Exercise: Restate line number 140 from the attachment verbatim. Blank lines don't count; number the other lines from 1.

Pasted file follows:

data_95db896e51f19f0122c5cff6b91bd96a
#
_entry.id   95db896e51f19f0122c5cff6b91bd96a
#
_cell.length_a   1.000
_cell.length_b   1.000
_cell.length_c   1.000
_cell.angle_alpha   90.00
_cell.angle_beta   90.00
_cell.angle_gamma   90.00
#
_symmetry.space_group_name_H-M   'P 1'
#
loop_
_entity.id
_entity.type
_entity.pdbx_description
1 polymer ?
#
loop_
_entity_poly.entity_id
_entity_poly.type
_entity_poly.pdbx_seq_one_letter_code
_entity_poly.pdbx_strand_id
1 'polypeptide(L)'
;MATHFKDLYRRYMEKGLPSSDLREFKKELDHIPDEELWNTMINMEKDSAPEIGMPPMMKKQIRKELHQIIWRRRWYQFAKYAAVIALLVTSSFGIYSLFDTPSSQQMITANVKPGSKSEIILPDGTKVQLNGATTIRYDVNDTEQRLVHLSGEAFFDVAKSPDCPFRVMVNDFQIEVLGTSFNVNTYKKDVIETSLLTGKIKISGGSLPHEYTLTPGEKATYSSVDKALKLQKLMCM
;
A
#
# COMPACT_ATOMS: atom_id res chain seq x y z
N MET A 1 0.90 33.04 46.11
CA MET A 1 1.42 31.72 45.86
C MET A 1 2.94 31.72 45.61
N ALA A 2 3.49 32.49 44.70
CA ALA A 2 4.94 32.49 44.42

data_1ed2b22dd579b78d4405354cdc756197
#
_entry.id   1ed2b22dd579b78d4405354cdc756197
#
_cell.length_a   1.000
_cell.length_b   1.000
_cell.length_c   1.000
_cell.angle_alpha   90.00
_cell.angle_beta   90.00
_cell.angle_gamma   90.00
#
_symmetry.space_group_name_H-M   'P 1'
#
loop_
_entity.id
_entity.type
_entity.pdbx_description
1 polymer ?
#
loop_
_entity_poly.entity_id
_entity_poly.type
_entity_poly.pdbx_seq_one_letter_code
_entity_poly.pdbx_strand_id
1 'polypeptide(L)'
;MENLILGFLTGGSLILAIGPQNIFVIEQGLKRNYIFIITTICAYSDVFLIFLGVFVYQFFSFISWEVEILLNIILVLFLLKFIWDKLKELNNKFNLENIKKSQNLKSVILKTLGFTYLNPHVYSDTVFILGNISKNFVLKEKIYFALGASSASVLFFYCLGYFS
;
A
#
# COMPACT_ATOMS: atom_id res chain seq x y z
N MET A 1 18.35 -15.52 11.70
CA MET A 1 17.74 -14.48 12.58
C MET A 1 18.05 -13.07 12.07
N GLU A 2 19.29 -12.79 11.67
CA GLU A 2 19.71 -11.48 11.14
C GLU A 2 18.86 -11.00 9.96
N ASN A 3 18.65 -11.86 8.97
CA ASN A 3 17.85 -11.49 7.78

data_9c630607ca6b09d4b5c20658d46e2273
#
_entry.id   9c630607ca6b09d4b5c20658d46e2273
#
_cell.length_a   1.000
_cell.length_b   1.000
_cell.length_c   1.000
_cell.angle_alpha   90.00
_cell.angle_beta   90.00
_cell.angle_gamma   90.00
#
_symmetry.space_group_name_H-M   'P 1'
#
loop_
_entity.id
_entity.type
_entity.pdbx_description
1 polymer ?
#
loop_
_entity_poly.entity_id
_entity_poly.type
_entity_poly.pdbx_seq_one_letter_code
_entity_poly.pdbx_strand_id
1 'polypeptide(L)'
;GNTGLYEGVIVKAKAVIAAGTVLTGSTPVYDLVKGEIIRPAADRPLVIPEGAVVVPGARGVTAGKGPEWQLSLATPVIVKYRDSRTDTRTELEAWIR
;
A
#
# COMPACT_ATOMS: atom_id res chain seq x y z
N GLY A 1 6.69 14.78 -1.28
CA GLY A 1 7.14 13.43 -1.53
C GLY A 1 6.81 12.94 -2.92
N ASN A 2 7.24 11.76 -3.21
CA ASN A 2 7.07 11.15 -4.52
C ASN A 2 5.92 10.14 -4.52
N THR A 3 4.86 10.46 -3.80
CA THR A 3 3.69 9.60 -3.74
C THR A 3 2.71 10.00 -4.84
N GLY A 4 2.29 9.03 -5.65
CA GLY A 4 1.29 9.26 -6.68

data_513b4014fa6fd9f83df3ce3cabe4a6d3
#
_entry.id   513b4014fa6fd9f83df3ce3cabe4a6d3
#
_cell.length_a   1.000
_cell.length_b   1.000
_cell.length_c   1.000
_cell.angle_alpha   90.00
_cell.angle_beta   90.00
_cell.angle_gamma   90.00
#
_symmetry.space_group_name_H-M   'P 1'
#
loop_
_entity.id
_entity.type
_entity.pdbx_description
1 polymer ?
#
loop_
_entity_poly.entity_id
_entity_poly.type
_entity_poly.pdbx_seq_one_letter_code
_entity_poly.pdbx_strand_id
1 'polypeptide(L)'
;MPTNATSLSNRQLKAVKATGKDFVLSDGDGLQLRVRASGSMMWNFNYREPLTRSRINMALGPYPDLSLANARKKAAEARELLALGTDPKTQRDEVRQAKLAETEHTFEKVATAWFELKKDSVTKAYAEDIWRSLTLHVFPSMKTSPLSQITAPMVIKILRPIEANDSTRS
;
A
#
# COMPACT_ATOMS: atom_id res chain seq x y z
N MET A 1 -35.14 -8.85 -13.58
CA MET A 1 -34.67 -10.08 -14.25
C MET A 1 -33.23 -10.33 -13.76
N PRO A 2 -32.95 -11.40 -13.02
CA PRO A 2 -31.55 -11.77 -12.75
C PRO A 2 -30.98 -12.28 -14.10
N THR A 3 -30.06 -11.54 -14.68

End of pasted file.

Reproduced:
;MPTNATSLSNRQLKAVKATGKDFVLSDGDGLQLRVRASGSMMWNFNYREPLTRSRINMALGPYPDLSLANARKKAAEARELLALGTDPKTQRDEVRQAKLAETEHTFEKVATAWFELKKDSVTKAYAEDIWRSLTLHVFPSMKTSPLSQITAPMVIKILRPIEANDSTRS